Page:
Carl Jung talked about the shadow not just being dark – but golden too – full of all the incredible aspects of ourselves we buried through damaging beliefs we adopted through our caregivers in our formative years. These dark aspects may be troublesome in when rejected, but when brought back into the light of our conscious awareness to be harnessed, they are empowering aspects needed for us to fulfil our potential. Whilst the golden aspects help to steer us towards our destiny.


The dark shadow can be made up of our inflated emotional responses to traits we dislike in others (negative projections, traits we secretly aspire to in others (positive projections) ) and old behaviours we now no longer accept in ourselves.


For example, someone told their anger was wrong may have buried it, reintegrating it would support their ability to have healthy boundaries and assert themselves. Some told that sex was shameful may have been cut off from their creativity and healthy vitality, passion and pleasure, which re-integrating it would help them harness.


The shadow is not static – it is a dynamic energetic matrix that we are either integrating, through acknowledgement, forgiveness and acceptance, or adding to it.


We can start by asking ourselves questions to begin to bring awareness to aspects of our dark and golden shadow.


1. What would I not want people to know about me?

2. What do I feel ashamed or guilty about?

3. What habits don’t serve me?

4. What scares me?

5. What traits do I most dislike in others?

6. If money was no issue what would I pursue?

7. What things light me up/bring me joy?

8. What traits do I most admire in others?


5. Reclaiming responsibility for our projections


“We can project an external reality from and internal state.”

Charlie Morley


Projection is the psychological defence mechanism in which we unconsciously transpose our own unacceptable qualities onto another. It is a way our psyche defends the ego and off-loads the unconscious aspects of our own personality. We don’t see people as they are, we see them as we are.



Carl Jung described the mechanism of projection as “the greatest moral challenge of our time.” Standing between us and our true self-responsibility and sovereignty.


“The shadow is easily identified through projections. In an attempt to defend the ego the psyche projects shadow behaviour onto other people so that what we hate about other’s behaviour actually belongs to us. The same is true on a larger scale between social classes, races, political enemies, and especially animals.”


Jasbinder Garnermann


It is not possible to love something and judge it at the same time. Anything we judge in ourselves or another we are separate from.


And how do we know when we are projecting vs. when we are seeing clearing/discerning. The key tell-tale sign is that when we are projecting, your emotional response is disproportionate to the action.


So, if someone’s behaviour is informing us, cool. It is disproportionately affecting you, then voila – meet an aspect of your shadow!


We can begin to expand our acceptance and compassion towards ourselves and others. We release and integrate the energy of rejected parts of self.


“You know quite well, deep within you, that there is only a single magic, a single power, a single salvation…and that is called loving. Well, then, love your suffering. Do not resist it, do not flee from it. It is your aversion that hurts, nothing else.”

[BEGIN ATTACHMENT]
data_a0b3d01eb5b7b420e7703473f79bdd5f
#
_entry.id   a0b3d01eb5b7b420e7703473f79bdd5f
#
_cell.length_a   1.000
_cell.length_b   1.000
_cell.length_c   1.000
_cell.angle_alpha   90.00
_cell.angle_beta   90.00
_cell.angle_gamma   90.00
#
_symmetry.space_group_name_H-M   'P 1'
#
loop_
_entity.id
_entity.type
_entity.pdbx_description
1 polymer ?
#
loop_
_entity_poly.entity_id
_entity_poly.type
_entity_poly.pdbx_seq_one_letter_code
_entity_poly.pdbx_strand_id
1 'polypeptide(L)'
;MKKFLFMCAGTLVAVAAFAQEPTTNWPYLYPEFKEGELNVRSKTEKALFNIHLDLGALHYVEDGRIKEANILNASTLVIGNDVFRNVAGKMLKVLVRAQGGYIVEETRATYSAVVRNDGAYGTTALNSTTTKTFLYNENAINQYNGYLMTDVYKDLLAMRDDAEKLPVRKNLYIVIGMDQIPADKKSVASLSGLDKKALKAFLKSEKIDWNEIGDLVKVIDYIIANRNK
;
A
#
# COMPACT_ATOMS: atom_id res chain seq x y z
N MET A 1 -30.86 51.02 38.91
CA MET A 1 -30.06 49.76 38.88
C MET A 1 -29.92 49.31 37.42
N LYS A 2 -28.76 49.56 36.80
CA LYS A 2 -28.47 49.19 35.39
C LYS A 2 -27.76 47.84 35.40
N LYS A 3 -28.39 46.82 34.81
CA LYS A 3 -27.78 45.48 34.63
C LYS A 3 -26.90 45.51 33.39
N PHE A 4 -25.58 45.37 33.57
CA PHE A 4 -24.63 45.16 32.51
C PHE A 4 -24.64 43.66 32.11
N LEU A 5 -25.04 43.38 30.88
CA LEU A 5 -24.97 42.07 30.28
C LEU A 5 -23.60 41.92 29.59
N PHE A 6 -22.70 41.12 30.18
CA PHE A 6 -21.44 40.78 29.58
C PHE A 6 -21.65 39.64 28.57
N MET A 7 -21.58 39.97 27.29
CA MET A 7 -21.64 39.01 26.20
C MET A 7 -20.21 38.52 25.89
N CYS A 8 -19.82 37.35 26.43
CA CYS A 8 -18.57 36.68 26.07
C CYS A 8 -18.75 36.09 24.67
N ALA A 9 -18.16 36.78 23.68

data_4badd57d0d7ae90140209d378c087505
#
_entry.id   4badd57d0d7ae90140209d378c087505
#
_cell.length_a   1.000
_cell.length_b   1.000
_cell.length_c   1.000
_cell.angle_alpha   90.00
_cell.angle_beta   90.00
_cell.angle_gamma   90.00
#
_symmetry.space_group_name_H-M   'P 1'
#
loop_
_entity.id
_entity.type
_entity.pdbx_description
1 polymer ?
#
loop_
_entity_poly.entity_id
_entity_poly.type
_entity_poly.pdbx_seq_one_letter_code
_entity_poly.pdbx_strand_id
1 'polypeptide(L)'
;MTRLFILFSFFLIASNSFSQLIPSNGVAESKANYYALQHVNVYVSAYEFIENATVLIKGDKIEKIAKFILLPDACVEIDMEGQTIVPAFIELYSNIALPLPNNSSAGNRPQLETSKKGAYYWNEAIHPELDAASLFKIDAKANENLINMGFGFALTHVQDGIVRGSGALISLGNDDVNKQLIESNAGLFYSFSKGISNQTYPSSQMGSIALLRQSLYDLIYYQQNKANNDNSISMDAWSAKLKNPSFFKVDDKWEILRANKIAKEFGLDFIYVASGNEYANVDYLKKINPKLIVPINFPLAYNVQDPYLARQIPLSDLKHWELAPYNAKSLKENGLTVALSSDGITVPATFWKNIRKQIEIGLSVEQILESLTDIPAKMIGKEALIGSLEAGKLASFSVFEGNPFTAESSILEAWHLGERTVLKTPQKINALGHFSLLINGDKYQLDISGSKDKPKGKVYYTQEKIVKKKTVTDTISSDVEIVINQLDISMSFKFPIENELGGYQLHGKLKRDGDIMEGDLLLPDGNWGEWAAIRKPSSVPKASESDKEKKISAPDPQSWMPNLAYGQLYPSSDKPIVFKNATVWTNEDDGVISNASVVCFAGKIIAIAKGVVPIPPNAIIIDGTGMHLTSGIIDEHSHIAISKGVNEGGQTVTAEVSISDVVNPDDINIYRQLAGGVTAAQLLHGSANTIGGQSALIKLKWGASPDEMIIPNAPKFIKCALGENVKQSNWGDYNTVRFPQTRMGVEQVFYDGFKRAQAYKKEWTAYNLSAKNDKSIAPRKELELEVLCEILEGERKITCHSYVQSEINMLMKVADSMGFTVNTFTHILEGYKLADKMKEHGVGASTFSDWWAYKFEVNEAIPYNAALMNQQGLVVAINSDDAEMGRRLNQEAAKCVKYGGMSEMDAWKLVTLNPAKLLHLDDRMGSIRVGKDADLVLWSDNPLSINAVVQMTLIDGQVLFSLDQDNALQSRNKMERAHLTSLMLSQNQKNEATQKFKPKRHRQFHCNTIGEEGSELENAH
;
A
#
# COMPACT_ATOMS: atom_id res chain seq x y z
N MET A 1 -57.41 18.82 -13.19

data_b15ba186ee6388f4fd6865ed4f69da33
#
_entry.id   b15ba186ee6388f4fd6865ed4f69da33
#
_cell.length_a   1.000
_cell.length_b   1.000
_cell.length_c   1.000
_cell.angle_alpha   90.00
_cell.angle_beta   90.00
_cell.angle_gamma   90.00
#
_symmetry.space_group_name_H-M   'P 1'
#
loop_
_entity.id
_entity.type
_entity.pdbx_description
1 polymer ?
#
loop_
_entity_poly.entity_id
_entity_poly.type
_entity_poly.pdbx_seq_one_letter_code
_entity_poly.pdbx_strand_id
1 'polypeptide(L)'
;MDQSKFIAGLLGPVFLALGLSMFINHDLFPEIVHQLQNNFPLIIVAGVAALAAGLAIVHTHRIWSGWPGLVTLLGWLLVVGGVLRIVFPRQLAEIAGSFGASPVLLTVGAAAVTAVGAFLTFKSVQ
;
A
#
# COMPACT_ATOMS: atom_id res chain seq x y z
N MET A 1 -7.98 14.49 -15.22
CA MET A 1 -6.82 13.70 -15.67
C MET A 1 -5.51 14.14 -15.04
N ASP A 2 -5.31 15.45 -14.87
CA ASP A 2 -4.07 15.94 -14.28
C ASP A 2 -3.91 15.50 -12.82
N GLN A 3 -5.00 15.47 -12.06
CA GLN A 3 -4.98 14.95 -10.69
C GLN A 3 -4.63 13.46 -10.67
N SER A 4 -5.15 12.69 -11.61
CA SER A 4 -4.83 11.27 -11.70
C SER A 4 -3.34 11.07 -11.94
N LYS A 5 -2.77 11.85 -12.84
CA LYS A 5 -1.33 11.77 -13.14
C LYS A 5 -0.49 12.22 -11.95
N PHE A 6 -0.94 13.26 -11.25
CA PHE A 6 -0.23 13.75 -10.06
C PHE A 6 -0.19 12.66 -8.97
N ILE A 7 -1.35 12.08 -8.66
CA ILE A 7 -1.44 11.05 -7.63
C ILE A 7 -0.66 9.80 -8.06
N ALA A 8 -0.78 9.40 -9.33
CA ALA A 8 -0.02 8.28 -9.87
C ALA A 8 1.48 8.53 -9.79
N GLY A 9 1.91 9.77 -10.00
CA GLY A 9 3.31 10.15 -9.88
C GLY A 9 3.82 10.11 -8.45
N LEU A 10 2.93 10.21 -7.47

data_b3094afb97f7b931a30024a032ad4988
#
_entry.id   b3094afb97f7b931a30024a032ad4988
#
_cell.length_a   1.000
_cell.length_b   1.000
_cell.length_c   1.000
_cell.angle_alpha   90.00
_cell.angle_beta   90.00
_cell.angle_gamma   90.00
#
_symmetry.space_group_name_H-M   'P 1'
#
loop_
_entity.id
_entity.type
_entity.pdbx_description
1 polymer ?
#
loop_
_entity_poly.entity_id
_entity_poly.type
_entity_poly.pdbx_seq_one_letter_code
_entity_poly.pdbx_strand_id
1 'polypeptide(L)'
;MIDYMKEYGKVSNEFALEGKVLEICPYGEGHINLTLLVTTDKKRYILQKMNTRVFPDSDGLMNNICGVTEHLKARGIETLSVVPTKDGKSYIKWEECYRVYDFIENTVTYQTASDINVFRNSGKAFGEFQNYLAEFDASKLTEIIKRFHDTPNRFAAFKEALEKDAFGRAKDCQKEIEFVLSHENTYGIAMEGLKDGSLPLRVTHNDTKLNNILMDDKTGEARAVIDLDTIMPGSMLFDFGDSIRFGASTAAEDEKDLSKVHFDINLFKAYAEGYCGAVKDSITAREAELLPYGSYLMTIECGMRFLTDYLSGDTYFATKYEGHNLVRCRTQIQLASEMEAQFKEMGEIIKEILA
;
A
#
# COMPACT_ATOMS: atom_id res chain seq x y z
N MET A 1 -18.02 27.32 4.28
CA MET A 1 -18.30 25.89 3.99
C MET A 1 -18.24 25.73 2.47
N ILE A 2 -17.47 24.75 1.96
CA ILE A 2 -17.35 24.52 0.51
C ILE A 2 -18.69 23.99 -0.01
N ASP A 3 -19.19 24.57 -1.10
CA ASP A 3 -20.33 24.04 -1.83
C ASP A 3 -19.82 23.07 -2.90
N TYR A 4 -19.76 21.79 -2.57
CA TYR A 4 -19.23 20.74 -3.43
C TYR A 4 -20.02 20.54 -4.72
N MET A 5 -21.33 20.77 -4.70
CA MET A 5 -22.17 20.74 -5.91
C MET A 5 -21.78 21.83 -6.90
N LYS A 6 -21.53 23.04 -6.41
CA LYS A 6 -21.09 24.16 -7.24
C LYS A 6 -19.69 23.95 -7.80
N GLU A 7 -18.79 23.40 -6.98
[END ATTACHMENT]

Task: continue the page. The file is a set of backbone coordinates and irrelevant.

Herman Hesse


As we release others from our projections, we begin to see others as they really are.


6. Returning to our instinctive nature - coming back to wholeness


The shadow, being part of our primal nature, contains the tremendous energy of instincts and natural drives. Our connection to our bodies, to nature, and to our evolutionary history is all hidden in the shadow.”

Jasbinder Garnermann



We have become one-sided and lost connection to our animalistic, instinctive, primal nature and needs. We need to reconnect with this to become whole, renewing our joie de vive, physical vitality and radiance.


Carl Jung purported that hidden deep within the collective unconscious and the archetypal wisdom it held, was also our true self – our divine blueprint – our wholeness. This ‘self’ archetype enables our own maturation and individuation. It carries immense power, creativity, vitality, integrity, poise and adaptability. It is aligned with out true nature, which is nature herself.


By accepting responsibility for our shadow we can become one again – both within ourselves – and with others too (as part of the collective). What we can accept in ourselves we can also accept in others.


“Instead of slaying the dragon of our evolutionary origins we need to laud it for so tenaciously and resourcefully guarding for us the treasure of our wholeness.”


Jasbinder Garnermann


By integrating our shadow we are reclaiming our vitality, instincts, potentiality, aliveness, drive, wholeness and wisdom


7. Dreamwork – entering the unconscious and healing the shadow


“Awareness is like the sun. When it shines on things, they are transformed.”


Thich Nhat Hanh


In addition to exploring our projections in our waking life, we have direct access to our unconscious during our dream state. The unconscious communicates through the symbolic landscape of our dreams. What it lacks in linear rationality, it makes up for in comprehensive inclusion of aspects of self that have been repressed, supressed and denied.


Dreams have their own logic, a metaphorical, archetypial, mysterious, symbolic mode of communication